FULL - Roboscape Cybersecurity Camp

Camp is FULL for Summer 2024.
Application is OPEN for Summer 2024. Register Now.
Application is CLOSED for Summer 2024.
This is an INVITE-ONLY camp.
Application is TBA for Summer 2024. Check back soon.

Age Group: 11th - 12th


  • Residential: $1,000
  • Commuter: $600
  • Virtual:
  • Day Camp:

Category: 3-D Sessions


  • Jul 14 - 20

Residence Hall:

Scholarships: Yes, see details No

*IDEA camps are mission-driven camp sessions led by departments aiming to Increase Diversity, Equity, & Access in STEM majors and careers. These camps focus on support and empowerment of traditionally excluded populations in STEM including (but not limited to) the areas of gender, race, ethnicity, socio-economic status, and ability. The absence of their talents is a detriment to the STEM fields. IDEA camps provide a safe environment to build a community of peers and mentors who empower one another to be confident in their exploration of STEM. All are welcome to apply.

Campers working in lab
2022 campers building robots

In this camp, students will:

  • Use networked robots and a visual programming language to learn about cybersecurity.
  • Reinforce programming concepts, such as control structures, variables, data types & functions, and write programs to control a robot.
  • Defend against cyberattacks from other robots on our network.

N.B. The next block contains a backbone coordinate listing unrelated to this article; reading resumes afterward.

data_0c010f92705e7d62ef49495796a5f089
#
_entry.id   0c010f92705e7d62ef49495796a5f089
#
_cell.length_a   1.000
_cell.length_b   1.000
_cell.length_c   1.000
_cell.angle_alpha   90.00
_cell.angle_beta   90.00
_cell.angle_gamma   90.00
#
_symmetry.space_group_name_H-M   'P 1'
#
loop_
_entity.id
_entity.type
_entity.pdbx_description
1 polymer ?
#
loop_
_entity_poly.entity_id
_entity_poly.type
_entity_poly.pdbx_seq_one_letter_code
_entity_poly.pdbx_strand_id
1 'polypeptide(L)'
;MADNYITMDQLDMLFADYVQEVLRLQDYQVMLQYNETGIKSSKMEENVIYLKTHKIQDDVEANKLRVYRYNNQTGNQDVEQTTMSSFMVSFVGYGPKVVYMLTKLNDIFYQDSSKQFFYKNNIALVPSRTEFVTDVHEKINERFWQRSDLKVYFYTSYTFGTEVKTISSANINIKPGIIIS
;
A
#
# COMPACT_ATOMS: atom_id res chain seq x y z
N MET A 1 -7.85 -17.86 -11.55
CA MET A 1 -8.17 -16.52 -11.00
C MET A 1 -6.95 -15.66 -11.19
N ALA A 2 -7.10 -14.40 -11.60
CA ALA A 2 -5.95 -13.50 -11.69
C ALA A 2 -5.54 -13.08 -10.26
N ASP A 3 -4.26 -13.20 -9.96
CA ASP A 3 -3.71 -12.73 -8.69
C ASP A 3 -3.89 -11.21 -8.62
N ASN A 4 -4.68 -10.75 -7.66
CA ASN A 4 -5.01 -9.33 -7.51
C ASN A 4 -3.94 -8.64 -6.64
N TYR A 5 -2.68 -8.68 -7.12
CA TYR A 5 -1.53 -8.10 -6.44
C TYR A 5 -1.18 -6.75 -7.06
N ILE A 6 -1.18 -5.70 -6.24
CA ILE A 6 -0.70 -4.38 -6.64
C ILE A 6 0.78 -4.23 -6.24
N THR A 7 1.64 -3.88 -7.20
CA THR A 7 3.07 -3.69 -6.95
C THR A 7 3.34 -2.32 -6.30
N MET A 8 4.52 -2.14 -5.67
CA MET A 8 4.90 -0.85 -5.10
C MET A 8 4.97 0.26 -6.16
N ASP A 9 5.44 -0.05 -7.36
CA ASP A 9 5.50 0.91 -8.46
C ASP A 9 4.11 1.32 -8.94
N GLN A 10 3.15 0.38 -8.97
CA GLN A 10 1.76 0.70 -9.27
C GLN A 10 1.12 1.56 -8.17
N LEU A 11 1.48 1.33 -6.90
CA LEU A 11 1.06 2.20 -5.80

• Learn about authentication and encryption as you make your robot less vulnerable.
  • Participate in robotics challenges.


  • A laptop is recommended for this camp.
  • Basic coding experience is recommended for this camp.

This camp is a collaboration of the Worldwide Youth in Science and Engineering program, the Office for Math, Science, and Technology Education, the Critical Infrastructure Resilience Institute, the Cyber Resilient Energy Delivery Consortium, and the Information Trust Institute’s Illinois Cyber Security Scholars Program.



Jana Sebestik is the Interim Director of the Office for Mathematics, Science, and Technology Education at the University of Illinois at Urbana-Champaign. She has coordinated education and outreach for several projects including the NSF-funded GIC Hazard Prediction: From the Solar Wind to Power Systems Impacts Project and the DOE/DHS funded Cyber Resilient Energy Delivery Consortium (CREDC). She helps engineers and research scientists connect their work to educators, consumers, and students. She is the author of curriculum modules in computer science, mathematics, and science.‚Äč

Michael McKelvey is the Coordinator of Engagement Technology and New Media at the Office for Mathematics, Science, and Technology Education at the University of Illinois at Urbana-Champaign. He has a particular interest in outreach and engagement work, especially when it involves helping researchers and educators communicate about math, science, and sustainability through web-based games, curriculum materials, and citizen-science initiatives. He has collaborated with researchers to develop a number of math and science educational activities, including BeeSpotter, a community-scientist site where members of the public can help track bee demographics across several states in the Midwest, DarkSky Investigations, an escape room inspired puzzle adventure to promote learning about electricity and cybersecurity, and Food Flows, a visualization system to map food flows between counties in the United States.

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